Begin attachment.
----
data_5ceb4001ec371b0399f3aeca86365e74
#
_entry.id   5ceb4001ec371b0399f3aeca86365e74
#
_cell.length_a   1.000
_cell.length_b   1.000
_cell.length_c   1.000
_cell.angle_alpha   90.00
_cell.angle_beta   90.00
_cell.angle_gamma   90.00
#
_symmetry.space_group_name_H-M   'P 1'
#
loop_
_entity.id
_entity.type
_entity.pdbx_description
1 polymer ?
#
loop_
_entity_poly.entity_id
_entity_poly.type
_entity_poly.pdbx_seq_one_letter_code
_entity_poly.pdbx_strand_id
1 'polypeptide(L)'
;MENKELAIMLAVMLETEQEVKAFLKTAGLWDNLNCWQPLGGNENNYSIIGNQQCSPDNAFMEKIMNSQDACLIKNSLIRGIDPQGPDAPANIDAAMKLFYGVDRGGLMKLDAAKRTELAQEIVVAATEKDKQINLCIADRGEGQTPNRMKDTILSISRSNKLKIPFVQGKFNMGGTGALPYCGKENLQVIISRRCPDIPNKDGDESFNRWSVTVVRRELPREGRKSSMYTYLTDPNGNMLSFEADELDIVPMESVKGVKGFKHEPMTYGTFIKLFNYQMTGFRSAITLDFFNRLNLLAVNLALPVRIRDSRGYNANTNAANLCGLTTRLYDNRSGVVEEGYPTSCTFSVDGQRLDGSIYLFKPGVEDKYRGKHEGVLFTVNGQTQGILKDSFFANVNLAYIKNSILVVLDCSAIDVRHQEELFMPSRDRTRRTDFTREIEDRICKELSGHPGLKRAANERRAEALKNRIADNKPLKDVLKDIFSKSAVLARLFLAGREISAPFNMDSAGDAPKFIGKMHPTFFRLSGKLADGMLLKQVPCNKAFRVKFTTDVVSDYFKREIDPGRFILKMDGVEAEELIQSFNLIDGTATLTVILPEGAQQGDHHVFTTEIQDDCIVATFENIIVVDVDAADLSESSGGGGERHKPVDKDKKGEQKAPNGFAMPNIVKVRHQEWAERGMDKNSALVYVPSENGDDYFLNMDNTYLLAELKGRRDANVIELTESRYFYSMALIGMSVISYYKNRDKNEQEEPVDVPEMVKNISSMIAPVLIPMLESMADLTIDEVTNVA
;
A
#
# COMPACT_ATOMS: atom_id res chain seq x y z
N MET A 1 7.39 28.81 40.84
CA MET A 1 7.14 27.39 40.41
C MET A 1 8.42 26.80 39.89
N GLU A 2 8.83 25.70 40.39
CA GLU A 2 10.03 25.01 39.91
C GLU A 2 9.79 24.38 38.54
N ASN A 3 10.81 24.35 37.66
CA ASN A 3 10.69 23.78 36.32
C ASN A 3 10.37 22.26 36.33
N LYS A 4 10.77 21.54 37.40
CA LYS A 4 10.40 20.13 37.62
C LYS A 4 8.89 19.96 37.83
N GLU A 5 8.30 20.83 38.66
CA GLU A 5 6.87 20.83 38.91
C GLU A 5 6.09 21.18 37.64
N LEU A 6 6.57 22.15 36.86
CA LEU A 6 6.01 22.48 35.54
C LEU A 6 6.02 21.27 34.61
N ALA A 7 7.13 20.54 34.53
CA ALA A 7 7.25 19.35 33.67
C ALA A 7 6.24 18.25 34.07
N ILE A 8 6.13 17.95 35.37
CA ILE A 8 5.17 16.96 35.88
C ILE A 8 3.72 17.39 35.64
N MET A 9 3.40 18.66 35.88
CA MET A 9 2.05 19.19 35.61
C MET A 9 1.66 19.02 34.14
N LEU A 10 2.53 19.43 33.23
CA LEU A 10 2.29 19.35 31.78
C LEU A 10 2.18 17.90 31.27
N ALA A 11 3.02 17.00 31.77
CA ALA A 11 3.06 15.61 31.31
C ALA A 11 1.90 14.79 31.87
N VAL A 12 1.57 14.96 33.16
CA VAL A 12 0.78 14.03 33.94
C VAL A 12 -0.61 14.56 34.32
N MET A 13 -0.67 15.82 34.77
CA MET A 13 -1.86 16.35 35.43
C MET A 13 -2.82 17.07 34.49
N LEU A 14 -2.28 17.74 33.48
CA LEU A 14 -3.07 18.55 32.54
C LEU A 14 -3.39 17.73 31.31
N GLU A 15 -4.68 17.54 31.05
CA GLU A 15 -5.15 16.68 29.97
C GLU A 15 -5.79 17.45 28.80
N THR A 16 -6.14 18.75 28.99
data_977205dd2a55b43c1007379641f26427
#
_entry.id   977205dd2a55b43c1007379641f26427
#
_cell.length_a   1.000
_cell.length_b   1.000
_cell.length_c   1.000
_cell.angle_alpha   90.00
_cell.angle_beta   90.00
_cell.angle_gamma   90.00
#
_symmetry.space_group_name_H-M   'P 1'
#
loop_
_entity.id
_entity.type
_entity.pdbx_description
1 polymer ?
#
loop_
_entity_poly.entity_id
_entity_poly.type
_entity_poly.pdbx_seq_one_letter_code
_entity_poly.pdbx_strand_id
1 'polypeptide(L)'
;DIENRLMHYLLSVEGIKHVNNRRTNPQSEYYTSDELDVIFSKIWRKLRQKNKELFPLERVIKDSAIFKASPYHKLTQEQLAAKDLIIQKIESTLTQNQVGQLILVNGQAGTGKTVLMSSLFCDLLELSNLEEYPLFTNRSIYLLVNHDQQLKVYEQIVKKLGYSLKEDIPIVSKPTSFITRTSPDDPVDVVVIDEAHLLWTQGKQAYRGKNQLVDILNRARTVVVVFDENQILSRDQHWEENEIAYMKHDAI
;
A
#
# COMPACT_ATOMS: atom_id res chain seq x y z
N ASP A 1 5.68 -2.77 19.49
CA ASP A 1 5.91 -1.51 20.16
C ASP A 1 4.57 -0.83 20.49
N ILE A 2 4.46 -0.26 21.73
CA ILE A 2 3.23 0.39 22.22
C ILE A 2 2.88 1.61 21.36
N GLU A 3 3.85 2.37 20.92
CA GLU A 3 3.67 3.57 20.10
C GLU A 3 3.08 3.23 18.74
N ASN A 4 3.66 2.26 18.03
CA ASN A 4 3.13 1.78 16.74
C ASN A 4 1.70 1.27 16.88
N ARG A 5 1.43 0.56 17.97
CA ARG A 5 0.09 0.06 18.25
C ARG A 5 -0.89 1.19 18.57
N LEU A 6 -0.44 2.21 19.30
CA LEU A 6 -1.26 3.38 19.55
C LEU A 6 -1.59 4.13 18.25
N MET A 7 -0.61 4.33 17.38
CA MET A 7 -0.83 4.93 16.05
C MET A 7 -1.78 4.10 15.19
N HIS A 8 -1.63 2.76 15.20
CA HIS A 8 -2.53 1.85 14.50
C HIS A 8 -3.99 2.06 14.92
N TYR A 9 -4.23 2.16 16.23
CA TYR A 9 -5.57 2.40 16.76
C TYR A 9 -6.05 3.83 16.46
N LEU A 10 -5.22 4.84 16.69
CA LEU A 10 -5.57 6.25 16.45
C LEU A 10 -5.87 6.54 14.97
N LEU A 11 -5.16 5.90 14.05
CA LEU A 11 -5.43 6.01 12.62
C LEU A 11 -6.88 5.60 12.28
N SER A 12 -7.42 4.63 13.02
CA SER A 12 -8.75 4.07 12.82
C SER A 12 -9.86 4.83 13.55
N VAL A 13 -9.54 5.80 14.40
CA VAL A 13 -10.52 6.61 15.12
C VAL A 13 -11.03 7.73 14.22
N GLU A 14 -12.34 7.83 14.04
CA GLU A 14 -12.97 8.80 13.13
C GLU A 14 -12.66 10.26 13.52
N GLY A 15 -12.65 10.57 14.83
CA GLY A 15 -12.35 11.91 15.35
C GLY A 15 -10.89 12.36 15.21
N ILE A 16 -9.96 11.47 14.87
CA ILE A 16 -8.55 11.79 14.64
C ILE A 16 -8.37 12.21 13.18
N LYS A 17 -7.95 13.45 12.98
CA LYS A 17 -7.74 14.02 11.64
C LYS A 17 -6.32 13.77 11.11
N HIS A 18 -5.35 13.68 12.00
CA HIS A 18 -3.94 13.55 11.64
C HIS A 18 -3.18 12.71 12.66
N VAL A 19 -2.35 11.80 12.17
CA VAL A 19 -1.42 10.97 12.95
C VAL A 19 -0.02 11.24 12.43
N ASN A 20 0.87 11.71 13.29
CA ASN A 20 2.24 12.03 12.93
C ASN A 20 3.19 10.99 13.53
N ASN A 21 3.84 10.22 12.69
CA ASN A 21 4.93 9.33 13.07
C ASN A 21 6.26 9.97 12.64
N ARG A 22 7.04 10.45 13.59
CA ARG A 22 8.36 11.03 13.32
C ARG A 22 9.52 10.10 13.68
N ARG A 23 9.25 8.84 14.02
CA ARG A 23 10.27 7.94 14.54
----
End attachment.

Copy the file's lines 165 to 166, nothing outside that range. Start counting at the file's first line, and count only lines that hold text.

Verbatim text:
CA ASN A 20 2.24 12.03 12.93
C ASN A 20 3.19 10.99 13.53